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RetroFirst Stories: Collective Architecture on saving Glasgow’s derelict Bell Street stables

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The first in a new AJ series looking at architects who have saved buildings from the bulldozers or brought them back from the brink of ruin

With up to 40 per cent of carbon emissions coming from the construction industry, the profession needs to find ways of adapting the type of buildings it designs, and fast.

In order to tackle the climate crisis the default – and less carbon-hungry – option for any project should be to adapt and reuse an existing building, one of the key demands of the AJ’s RetroFirst campaign.

With the spotlight on retrofit, our newly-launched series seeks to celebrate the projects that save buildings from ruin or demolition and to hear from the architects that designed them. 

To kick off, Collective Architecture’s Andrew Cardwell explains how the practice converted an 1890s stables in Glasgow into 52 affordable homes for Glasgow Housing Association.

RetroFirst Logos 2019 3

Tell us about the project

Bell Street Stables is an 1890s industrial building on the eastern edge of the Merchant City area of Glasgow and, conveniently for me, is visible from my desk. The stables were built to house the cleansing department of Glasgow, including its many Clydesdale horses which were, rather incredibly, stabled on the upper three stories, accessed via a large ramp and external gangways. The brief was to convert the building into 52 mid-market affordable-rent flats for the client, Glasgow Housing Association.

What were the challenges of the existing building?

One of the key challenges in developing the site was balancing the tight, publicly funded budget with the amount and quality of works required to repair and convert the existing building fabric. Fortunately, despite the state of dereliction, the basic massive masonry structure was sound, although we had to rebuild the courtyard access balconies and replace all truss ends and a significant amount of the timber floor joists.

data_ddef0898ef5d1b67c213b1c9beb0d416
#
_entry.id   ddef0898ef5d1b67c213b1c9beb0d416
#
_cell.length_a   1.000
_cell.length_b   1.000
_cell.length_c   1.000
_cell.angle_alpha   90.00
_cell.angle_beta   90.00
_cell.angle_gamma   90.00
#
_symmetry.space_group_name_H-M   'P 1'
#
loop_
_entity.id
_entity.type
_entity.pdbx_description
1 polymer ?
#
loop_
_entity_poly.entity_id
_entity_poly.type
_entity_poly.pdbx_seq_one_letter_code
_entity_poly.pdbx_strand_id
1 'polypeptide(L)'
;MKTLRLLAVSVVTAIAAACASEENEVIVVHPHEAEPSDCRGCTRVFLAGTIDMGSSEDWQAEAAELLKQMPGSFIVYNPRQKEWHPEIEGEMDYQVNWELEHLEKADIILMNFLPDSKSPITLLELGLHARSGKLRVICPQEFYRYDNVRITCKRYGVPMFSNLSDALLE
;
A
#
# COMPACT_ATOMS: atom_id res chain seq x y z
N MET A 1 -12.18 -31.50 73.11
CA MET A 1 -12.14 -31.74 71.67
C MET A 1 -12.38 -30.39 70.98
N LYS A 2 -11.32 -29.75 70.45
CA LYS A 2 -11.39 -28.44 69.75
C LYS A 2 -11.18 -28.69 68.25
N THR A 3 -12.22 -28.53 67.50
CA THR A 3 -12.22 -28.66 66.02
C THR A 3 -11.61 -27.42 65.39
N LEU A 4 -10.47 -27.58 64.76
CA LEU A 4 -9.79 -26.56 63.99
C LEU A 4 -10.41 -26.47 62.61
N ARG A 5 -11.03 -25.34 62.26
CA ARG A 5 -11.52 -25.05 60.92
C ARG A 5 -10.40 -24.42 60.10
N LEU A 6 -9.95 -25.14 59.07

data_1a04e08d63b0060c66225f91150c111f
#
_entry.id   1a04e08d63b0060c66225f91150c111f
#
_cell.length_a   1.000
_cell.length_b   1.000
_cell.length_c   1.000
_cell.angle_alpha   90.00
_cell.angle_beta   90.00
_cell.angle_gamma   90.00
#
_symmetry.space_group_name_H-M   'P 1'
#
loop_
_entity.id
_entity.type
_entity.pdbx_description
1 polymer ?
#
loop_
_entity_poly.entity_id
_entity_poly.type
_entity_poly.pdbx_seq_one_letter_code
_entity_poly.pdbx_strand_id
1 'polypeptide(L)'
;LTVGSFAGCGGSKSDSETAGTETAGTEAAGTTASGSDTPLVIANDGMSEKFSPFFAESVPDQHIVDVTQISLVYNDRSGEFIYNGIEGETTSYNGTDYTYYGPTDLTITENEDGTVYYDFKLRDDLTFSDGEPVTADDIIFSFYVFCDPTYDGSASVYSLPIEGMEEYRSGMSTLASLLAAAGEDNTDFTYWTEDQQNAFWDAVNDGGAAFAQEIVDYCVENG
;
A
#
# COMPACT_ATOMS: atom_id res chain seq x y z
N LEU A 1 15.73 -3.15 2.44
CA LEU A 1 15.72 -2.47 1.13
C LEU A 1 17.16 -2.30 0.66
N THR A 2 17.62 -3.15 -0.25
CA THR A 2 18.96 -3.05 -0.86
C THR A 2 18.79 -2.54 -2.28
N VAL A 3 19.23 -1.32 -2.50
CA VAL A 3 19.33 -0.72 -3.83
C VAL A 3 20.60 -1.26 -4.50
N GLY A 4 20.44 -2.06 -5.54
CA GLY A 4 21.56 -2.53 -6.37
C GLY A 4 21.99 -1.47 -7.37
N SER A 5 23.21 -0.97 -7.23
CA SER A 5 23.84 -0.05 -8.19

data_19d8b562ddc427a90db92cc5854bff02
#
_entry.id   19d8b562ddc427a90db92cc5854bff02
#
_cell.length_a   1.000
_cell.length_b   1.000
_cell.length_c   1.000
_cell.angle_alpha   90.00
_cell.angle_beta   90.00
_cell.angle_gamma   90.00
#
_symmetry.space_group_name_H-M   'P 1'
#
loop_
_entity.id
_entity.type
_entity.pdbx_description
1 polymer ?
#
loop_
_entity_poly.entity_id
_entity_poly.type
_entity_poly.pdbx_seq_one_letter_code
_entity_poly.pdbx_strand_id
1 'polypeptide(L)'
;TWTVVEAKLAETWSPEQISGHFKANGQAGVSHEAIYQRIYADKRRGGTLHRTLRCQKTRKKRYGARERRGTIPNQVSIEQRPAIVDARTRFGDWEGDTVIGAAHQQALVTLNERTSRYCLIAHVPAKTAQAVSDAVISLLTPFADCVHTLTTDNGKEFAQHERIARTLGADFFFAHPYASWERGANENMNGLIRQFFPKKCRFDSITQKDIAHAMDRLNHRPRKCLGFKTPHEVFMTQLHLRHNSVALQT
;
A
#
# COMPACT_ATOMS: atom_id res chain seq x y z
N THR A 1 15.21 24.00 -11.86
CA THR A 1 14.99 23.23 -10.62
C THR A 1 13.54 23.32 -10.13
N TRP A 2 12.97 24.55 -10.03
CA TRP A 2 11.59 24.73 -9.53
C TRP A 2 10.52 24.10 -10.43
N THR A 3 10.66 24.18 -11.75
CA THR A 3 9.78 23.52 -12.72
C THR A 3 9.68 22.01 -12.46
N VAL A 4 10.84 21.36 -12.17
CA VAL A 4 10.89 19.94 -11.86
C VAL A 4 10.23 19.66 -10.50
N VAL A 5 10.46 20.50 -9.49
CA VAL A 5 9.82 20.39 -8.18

Besides the very poor condition, the building construction varied quite a lot reflecting the original varying functions from food/hay storage, saddlery and mess halls, to the stables themselves. The building had also been intensely used for 80 to 90 years as an evolving industrial stable building for the both the cleansing department and then the police. Compounding the problem was a major alteration in 1955 to add a goods lift, office spaces and, amazingly, a second horse ramp. Much of this was not sympathetic to the original structure.

So there were decades of layers of new additions, many using toxic materials, which only became apparent during the works once the decontamination and down-takings began. Responding quickly and effectively to these and generating a large volume of bespoke details in collaboration with specialist craftspeople was one of the key challenges of the site, but also one of the most enjoyable aspects.

Had demolition ever been considered? 

The building had been derelict for many years and proper maintenance of the roof and surface water drainage had ceased decades ago. As a result, the building was wet, with a lot of rot and was generally in a very poor condition. There were multiple plant and animal infestations to be dealt with and layers of contaminants, including lead paint and multiple accretions of asbestos as might be expected of an industrial building used throughout the early to mid-20th century.

When we first surveyed the building, or at least the parts that could be safely entered, we quickly advised the client that if it would not last many more winters before the whole roof would cave in and the damage would be quickly beyond what could reasonably reverse. After this demolition may have been the only financially viable option for developing the site.